By Mira Korber, guest blogger.
Last Friday evening, two unexpected things happened at the highly attended Palm Beach International Equestrian Center (PBIEC) “Nations Cup” event.
1. I saw Donald Trump in the flesh — he’s very tall — from about two feet away.
2. I noticed an unusual parking situation. The “free” lot held 12 cars. The $20 parking fee lot housed (from my best guess) between 1,000 and 1,500 vehicles.
I would have expected the free lot to be full; a shiny complimentary shuttle bus carted me to the event and back while paying customers eked in and out of full “lots” (riding arenas at the showgrounds) at a painfully slow rate. In fact, my sleek “free parking” shuttle bus followed Donald Trump’s top of the line Mercedes right out of the horseshow.
Why weren’t more people on that “free” shuttle efficiently following Mr. Trump off the premises?
“Free parking,” on principle, sounds “worse” than parking you have to pay for. The old maxim, “You get what you pay for” seems to have caused the sparsely-populated free lot. Demand was higher for a more expensive service because the consumer automatically expected it to be better.
This fascinating paper from Wharton School of Business (“When Do Higher Prices Increase Demand? The Dual Role of Price in Consumers’ Value Judgments”) explains the idea with case studies and experiments. Though the paper states that “an unequivocal positive relationship between price and perceived quality is yet to emerge,” it cites some situations that reflect the scenario where high price leads to high demand.
A parallel to my parking story emerges with the following case study (pg. 3): a $79 piece of technology called the Minivac 601 gained a strong customer base in schools and home users. Large corporations, however, dissed the product. But when Minivac 601 became Minivac 6010, and its price went up to $479, suddenly the product had purchasing appeal to large companies. The new, expensive Minivac was simply a different color and slightly modified design, but nothing more.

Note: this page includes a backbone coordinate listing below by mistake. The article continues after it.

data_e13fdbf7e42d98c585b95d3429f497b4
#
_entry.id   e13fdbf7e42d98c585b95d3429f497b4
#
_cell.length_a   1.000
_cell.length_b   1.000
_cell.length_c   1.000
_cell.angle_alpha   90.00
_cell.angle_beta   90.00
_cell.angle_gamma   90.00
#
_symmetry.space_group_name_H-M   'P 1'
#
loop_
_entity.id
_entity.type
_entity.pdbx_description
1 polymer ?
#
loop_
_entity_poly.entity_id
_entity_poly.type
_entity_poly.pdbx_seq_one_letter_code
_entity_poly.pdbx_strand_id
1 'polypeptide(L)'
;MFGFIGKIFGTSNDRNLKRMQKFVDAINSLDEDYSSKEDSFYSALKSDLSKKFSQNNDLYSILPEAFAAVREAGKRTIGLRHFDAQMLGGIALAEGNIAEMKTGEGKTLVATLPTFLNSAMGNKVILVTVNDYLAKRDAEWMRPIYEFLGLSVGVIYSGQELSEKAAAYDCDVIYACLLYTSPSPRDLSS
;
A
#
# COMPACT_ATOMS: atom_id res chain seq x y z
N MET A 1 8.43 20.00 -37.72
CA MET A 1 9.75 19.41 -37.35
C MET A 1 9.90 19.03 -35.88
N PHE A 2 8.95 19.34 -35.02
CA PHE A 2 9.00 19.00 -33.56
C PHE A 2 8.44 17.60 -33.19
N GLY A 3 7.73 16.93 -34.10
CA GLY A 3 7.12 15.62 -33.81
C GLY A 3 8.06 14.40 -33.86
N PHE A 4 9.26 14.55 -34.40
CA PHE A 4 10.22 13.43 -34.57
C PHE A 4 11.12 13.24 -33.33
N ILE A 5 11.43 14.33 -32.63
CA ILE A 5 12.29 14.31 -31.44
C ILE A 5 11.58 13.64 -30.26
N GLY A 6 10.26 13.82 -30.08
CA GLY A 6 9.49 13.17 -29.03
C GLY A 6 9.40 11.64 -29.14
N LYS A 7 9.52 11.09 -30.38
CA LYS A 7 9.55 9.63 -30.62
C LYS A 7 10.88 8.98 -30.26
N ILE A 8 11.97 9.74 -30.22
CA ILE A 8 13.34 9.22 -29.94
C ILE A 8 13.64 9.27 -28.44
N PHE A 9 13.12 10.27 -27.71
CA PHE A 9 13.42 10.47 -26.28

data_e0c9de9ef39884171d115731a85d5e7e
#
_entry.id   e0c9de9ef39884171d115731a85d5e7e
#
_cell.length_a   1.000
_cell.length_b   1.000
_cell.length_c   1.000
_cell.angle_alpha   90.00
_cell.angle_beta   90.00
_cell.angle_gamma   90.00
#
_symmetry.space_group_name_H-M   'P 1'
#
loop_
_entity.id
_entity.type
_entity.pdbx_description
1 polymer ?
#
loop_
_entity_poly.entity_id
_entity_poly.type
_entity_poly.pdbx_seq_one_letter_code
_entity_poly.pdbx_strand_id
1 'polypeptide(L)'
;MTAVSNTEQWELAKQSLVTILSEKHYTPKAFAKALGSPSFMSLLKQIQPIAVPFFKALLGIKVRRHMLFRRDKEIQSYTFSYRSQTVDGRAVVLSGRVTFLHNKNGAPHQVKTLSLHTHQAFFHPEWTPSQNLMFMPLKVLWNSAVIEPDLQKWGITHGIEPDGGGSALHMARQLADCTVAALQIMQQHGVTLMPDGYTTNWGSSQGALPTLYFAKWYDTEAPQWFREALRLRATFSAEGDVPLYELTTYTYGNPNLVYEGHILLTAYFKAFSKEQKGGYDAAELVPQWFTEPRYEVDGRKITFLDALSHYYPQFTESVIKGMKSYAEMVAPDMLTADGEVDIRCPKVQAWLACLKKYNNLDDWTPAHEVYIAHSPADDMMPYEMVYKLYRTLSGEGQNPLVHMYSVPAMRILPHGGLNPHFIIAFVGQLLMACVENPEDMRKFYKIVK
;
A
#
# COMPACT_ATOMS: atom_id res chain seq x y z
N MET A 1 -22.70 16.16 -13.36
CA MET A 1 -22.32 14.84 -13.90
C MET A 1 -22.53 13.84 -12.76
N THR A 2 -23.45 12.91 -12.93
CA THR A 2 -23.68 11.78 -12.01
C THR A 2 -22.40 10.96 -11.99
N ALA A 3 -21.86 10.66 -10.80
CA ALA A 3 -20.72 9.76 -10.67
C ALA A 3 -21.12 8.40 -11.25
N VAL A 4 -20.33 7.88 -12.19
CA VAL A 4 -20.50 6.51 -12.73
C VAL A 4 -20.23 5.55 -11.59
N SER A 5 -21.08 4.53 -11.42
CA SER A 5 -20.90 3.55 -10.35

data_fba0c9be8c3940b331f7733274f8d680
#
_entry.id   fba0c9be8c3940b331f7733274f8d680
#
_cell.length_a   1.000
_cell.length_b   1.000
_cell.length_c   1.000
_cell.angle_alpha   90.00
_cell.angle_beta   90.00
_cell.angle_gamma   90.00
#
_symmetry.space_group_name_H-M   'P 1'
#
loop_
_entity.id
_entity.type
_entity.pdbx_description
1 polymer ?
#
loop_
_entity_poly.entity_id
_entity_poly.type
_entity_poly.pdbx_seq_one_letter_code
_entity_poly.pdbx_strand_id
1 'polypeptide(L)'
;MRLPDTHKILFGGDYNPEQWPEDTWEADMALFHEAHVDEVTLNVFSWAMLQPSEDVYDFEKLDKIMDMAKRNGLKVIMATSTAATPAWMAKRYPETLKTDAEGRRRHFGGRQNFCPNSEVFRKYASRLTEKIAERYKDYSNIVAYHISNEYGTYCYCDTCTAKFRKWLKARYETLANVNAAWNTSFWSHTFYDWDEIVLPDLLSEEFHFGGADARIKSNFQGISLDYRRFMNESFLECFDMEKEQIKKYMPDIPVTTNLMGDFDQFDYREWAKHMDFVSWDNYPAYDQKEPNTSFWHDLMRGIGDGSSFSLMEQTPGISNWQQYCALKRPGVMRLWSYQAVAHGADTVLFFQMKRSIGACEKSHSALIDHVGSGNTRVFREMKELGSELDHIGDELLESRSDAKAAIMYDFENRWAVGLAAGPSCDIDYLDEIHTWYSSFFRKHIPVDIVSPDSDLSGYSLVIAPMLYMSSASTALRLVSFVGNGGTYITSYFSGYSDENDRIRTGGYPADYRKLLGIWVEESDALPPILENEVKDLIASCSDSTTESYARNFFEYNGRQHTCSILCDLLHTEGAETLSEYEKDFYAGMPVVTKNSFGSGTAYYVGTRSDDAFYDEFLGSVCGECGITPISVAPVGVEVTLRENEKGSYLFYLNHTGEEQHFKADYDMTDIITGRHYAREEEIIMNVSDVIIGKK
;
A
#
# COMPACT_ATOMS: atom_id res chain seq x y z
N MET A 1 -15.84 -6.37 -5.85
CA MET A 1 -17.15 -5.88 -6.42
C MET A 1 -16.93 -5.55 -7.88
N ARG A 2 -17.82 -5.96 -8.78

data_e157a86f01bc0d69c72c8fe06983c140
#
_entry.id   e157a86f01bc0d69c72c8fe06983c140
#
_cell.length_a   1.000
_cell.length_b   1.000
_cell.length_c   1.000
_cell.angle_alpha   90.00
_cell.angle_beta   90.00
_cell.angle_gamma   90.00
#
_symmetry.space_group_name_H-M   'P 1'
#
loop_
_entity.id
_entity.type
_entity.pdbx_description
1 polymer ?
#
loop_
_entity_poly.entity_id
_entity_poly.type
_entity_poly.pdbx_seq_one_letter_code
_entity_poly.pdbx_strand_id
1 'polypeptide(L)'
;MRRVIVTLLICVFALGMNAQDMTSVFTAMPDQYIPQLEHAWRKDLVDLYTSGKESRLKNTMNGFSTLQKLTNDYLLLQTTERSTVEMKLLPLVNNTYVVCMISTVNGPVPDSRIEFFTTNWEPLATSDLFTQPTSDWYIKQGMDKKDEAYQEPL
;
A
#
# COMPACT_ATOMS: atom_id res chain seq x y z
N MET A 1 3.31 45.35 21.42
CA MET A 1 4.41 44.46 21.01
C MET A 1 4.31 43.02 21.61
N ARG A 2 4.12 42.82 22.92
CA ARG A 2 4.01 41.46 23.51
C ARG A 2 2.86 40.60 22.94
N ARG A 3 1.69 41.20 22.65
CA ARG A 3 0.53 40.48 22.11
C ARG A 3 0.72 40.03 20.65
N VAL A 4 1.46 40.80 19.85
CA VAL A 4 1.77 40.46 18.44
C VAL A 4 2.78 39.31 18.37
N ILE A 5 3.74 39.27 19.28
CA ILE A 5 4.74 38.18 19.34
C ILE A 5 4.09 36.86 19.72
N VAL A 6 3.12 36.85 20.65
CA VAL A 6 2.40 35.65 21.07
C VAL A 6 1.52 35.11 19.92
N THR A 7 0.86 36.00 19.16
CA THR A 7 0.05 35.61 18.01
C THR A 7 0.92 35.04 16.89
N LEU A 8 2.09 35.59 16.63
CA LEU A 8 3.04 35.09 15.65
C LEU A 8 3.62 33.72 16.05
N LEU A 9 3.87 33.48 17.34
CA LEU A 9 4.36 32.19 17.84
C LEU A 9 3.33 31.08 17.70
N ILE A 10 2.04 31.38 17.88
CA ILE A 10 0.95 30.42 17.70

For some people, free parking costs too much.
The Economic Lesson
Demand reflects decision-making. In the case of parking at PBIEC, I witnessed a greater demand for paid parking than free parking. Attendees determined that paid parking had a greater utility because it validated their status as wealthy spectators.
While one might expect the demand curve for free parking to be horizontal and almost infinitely long, it turned out to be shorter than the paid parking curve because it offered lower utility (status) to consumers.
While this doesn’t really make a lot of sense, it turns out our human behavior doesn’t follow rational economic theories. Daniel Kahneman, 2002 winner of the Nobel Prize, explains our irrationality, quite rationally.
An Economic Question: Have you ever dismissed something as “too cheap” to be any good?